Monday, July 09, 2007

Forty Is The New Thirty

Last season, Justin Morneau accomplished two things that guaranteed his place in baseball history: one, he became the first Canadian to take home the American League’s Most Valuable Player award, and two, he became the first Minnesota Twin to hit more than thirty homeruns in a season since 1987.

Thanks to Morneau, the longest current streak without a thirty-homerun hitter now belongs to the San Diego Padres, who are going on six years since Ryan Klesko and Phil Nevin each passed that mark in 2001. Unfortunately, six-year streaks in just about anything aren’t all that exciting (Roger Federer’s ongoing run at Wimbledon notwithstanding), so until Petco Park kills homerun production for another thirty years, we need to find something new to latch onto.

Since forty homers has, over the past fifteen years, become the new thirty, maybe that’s the way to go. A look through the year-by-year team statistics at Baseball-Reference.com confirms that the nineteen seasons the Twins went without a thirty-homerun hitter was nothing; in fact, the team has not had a player hit forty homeruns since Hall of Famer Harmon Killebrew did it for the eighth and final time in 1970.

Carlton Fisk, the Hall of Fame catcher who played 24 seasons and once held the career record for homeruns at the position, had two major league games on his resume in 1970. Ken Griffey Jr., the sixth leading homerun hitter of all-time, wasn’t even a year old. Justin Morneau’s parents were quite possibly not yet married. It was a very long time ago.

At least the Twins have had a player hit forty homeruns at some point in history (with Morneau on pace to do it this season). That’s more than the Kansas City Royals have to hang their hats on. Since entering the league as an expansion franchise in 1969, no Royal has ever managed to hit that many in a season (the closest was Steve Balboni’s 36 in 1985), despite a ballpark that often plays very favorably to hitters.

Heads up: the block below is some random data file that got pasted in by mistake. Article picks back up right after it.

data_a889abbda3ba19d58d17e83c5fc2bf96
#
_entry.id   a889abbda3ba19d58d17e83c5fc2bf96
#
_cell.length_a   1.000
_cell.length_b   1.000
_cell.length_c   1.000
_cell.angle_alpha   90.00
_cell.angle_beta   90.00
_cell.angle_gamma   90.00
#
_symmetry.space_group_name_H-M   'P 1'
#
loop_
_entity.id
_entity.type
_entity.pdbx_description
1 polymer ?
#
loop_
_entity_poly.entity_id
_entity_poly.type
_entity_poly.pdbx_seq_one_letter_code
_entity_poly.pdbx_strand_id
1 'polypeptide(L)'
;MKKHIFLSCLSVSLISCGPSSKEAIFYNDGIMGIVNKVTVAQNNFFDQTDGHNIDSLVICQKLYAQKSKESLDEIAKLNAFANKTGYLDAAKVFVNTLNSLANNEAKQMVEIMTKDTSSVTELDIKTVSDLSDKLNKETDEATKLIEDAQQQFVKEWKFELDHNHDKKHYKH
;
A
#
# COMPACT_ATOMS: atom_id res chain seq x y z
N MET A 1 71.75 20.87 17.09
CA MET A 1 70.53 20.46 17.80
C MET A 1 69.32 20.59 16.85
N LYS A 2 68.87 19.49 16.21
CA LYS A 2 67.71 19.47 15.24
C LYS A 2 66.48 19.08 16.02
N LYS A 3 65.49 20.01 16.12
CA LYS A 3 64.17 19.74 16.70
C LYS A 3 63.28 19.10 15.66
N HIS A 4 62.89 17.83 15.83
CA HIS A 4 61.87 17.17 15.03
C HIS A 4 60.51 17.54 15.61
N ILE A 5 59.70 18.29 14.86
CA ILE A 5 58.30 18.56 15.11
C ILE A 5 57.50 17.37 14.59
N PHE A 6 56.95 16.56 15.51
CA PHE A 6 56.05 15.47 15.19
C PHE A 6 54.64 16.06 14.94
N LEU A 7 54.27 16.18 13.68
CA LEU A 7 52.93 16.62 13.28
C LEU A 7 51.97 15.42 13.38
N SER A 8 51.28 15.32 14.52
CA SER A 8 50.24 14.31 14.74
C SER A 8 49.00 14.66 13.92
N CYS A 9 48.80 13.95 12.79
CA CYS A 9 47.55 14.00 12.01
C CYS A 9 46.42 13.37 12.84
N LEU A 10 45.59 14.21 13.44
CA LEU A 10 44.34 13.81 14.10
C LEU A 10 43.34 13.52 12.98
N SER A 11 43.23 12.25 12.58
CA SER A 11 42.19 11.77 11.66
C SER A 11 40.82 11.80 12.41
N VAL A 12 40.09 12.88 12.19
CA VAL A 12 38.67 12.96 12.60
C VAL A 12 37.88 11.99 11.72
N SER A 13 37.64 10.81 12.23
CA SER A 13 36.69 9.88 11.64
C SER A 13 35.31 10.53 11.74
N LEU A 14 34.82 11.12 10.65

Much of this can be attributed to the twin demons of bad luck and bad timing. The Royals enjoyed their best success over a ten year period between 1976 and 1985, a point in history where speed was considered much more favorable than power, especially for a team that played on the artificial turf of Royals Stadium. By the time the nineties rolled around and sluggers once again assumed their place as the game’s primary focus, salaries were skyrocketing and the small market Royals were placed in a difficult spot in terms of competition.

The bad luck’s name is Bo Jackson. Make no mistake about it: if Jackson had not injured his hip in a football accident while playing for the Los Angeles Raiders in 1990 and the Royals had spent the money to keep him in free agency, there is a good chance we would not be having this discussion right now. Though his high-water homerun mark in four full seasons prior to the injury was just 32, it’s not a reach to suggest that Bo’s power numbers would have increased along with the rest of baseball’s in the mid-to-late 1990s.